In a city that seems to be globalizing at breakneck speed, the Viaduc des Arts is a uniquely Parisian place to visit. Located in the Bastille district of the 12th arrondissement, it’s an excellent example of urban redevelopment and a successful transformation of an old infrastructure into a cultural landmark.
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A Bit of History
The Viaduc des Arts was originally part of the Vincennes railway line that ran from the train station at the Place de la Bastille to the eastern suburbs of Paris past the Bois de Vincennes. However, as traffic on the line diminished, the railway became obsolete and was decommissioned in the 1960s.
Following the closure of the railway, the viaduct and surrounding areas fell into disuse and decay. In the 1980s, the City of Paris decided to repurpose the space instead of demolishing the structure (although the train station had to go to make way for the Bastille Opéra, opened in 1989 for the Bicentennial of the French Revolution).
The old railway viaduct, however, became the center of two major projects: the Viaduc des Arts and the Promenade Plantée. Architect Philippe Mathieux and landscape architect Jacques Vergely were instrumental in the transformation of the viaduct into an elevated park and, beneath it, a row of studios, galleries, and boutiques. The project was completed in 1994.
The Viaduc des Arts
Today the Viaduc des Arts is a 1.5-kilometer stretch housing artisan workshops, boutiques, and galleries under the 71 arches of the former railway line. In keeping with the historic legacy of the artisans from the nearby Faubourg Saint-Antoine, it has become a place to showcase Parisian arts and crafts, hosting various trades such as weavers, instrument makers, tapestry restorers, gilders, woodworkers, and furniture designers.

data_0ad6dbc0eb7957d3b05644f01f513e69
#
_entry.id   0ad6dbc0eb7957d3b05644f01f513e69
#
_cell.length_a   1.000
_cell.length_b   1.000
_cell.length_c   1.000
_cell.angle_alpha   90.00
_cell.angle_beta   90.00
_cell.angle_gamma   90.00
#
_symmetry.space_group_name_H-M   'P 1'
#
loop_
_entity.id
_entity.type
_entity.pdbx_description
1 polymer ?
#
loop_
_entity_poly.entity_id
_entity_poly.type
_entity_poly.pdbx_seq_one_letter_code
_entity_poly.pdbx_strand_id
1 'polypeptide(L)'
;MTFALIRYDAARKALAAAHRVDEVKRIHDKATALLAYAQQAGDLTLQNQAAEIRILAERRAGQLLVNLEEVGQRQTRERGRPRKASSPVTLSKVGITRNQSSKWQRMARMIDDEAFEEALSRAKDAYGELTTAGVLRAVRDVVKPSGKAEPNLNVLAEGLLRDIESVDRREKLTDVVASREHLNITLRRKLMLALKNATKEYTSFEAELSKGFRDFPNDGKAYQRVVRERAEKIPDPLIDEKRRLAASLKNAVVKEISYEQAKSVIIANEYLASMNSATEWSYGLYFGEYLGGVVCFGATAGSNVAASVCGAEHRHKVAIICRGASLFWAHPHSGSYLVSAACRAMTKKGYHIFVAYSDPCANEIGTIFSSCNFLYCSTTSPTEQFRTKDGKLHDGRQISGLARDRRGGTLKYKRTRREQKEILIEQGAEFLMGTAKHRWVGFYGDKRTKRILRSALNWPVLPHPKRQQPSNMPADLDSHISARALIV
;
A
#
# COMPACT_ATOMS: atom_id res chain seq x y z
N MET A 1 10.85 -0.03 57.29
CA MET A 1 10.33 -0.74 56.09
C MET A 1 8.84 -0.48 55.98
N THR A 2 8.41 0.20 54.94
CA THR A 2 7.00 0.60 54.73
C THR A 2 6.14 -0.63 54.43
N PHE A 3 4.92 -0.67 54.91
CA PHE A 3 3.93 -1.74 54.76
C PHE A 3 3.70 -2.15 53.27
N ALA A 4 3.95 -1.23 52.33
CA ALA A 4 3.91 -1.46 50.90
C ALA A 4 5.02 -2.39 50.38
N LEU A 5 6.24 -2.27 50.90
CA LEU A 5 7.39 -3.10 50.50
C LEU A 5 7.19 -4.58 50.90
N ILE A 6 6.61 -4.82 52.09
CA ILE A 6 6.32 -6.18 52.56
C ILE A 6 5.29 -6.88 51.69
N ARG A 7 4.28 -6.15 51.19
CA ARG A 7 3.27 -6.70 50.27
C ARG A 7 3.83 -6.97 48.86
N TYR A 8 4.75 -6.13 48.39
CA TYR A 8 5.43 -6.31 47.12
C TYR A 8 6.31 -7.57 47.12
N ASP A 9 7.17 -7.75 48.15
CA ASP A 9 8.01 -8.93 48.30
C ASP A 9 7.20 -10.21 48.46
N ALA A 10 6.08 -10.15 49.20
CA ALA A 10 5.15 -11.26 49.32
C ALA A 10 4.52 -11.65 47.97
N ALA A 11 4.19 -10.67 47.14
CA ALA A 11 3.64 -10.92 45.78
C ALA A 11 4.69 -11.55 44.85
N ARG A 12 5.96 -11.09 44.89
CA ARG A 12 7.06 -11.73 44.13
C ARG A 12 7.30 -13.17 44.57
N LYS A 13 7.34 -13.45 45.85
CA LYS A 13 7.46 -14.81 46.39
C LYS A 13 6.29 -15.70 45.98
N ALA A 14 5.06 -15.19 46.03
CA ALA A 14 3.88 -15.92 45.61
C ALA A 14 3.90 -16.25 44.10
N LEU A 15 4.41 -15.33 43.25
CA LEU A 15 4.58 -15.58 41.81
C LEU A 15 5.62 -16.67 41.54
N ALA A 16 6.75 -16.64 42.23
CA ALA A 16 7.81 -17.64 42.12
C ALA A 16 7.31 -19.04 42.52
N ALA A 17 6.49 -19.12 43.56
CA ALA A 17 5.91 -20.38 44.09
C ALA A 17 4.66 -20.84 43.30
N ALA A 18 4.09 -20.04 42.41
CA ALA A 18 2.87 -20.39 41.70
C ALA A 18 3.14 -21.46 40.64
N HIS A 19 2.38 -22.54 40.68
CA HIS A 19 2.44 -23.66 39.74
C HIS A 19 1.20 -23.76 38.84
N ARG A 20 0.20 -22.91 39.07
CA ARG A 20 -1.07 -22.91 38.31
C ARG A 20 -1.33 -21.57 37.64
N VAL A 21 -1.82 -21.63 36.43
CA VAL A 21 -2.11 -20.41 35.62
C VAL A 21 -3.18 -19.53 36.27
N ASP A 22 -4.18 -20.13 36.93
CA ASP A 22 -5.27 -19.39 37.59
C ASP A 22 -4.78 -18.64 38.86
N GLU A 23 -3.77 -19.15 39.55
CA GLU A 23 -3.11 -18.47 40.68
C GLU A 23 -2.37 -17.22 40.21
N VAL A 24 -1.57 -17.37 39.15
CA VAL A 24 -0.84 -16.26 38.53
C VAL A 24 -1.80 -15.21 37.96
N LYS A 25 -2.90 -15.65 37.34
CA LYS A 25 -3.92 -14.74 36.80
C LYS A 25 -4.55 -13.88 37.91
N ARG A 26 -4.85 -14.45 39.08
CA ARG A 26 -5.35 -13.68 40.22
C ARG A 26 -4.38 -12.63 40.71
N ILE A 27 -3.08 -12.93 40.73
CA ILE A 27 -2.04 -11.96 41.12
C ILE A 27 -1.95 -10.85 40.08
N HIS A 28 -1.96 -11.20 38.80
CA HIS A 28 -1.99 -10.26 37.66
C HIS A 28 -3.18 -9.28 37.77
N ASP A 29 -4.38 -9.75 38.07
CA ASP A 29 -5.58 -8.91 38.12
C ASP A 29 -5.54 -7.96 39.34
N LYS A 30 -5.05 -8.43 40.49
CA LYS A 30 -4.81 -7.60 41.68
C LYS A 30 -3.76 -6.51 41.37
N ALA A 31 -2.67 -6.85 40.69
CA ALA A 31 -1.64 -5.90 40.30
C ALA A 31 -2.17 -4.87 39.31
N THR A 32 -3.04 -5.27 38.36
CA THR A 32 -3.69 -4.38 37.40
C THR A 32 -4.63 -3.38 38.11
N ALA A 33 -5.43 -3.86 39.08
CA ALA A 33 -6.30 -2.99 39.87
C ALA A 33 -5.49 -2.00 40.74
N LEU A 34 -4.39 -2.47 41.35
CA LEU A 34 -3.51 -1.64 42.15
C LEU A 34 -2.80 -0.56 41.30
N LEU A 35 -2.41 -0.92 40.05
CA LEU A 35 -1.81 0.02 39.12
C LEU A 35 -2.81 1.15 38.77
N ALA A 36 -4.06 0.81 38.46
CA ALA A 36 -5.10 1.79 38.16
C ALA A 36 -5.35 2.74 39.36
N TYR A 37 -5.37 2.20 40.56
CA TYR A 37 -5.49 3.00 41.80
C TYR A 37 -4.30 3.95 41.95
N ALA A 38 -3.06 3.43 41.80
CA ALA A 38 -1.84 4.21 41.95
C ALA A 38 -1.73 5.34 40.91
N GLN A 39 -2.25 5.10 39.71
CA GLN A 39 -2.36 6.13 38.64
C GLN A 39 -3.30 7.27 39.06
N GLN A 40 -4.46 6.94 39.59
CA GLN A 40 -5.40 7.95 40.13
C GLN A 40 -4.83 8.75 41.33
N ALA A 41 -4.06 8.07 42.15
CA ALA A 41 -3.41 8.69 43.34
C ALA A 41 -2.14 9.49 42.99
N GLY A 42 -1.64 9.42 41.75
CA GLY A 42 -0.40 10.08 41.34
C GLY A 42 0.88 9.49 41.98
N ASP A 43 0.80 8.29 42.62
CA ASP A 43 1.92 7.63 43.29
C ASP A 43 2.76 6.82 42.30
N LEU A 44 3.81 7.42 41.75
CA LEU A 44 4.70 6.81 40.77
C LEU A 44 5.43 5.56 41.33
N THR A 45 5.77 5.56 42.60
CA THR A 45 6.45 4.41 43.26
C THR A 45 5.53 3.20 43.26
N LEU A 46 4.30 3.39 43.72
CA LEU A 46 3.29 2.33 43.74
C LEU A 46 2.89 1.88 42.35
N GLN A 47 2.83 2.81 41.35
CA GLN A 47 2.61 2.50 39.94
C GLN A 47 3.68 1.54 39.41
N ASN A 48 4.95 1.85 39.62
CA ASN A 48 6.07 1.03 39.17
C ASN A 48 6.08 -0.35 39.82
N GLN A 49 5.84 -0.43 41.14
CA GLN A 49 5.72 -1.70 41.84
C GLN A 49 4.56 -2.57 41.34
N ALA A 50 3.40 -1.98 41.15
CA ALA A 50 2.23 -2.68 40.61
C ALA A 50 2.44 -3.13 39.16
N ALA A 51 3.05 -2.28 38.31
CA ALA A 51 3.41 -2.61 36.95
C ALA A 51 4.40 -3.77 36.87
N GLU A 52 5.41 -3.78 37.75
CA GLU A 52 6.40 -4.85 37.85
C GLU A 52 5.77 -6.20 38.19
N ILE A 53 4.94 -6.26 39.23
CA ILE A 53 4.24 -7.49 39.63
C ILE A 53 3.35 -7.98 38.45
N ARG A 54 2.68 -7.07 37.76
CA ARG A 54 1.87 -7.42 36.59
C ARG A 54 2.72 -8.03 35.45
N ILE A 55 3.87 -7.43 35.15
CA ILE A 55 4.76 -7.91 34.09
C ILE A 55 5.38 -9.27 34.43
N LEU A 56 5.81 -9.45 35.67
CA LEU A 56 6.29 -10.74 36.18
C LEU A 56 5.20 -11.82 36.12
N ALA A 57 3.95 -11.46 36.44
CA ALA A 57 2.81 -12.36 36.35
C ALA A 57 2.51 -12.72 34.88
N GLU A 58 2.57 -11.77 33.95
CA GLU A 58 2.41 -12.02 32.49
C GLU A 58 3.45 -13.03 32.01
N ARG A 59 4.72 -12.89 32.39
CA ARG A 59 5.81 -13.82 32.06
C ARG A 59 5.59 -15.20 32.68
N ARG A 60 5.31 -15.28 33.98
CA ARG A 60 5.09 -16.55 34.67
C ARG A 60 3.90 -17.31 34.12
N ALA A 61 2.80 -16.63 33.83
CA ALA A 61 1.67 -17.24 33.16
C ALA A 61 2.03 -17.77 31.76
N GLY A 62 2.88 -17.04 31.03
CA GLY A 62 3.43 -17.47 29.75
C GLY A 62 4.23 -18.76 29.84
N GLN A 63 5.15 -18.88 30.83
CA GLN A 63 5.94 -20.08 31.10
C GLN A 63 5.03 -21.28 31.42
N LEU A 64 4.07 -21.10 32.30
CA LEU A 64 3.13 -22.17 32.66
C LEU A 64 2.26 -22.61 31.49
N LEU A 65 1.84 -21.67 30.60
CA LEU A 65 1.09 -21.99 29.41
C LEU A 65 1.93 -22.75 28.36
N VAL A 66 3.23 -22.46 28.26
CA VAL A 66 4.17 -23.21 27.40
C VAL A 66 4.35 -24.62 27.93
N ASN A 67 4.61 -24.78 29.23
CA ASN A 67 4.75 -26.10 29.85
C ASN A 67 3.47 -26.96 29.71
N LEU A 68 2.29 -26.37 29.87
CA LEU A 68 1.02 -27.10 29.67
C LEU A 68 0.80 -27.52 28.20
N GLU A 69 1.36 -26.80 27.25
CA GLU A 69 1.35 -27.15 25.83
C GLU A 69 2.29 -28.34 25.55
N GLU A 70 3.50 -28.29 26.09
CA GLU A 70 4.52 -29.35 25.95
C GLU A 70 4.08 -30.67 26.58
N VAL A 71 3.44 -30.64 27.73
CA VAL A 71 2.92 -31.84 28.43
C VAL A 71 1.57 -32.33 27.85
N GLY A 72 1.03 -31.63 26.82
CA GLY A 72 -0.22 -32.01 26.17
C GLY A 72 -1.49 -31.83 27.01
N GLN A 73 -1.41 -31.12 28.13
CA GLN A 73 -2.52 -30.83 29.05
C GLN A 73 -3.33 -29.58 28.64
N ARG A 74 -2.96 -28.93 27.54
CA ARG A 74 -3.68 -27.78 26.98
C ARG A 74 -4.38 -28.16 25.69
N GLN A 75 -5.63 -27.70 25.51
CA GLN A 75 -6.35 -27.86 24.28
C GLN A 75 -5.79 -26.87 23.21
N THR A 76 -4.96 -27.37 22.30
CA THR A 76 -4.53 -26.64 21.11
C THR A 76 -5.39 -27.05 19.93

It’s hard to overstate how rare it is for places like this to avoid becoming nothing but pretty settings for the same luxury retail and chain shops seen everywhere else around the world. It doesn’t hurt that the Mairie de Paris (City Hall) manages the property, so they have an interest in keeping artisans front and center. The shops at the Viaduc des Arts are about celebrating the art of making things by hand, preserving traditional craft techniques, and offering one-of-a-kind, high-quality products. It’s an exciting place for those who appreciate art, craftsmanship, and creativity.
The workshops all have large windows overlooking the sidewalk, allowing passers-by to observe artisans at work (which is nice if you’re too shy to step inside). Here’s an idea of what you’ll find at the Viaduc des Arts:
There are many artisanal workshops featuring specialists in everything from musical instruments, leather crafting, and stained-glass restoration to ceramicists, metal smiths, and woodworking furniture makers. Have an old painting desperately in need of some TLC? The Atelier du Temps Passé has been one of the leading art restorers for the past 30 years.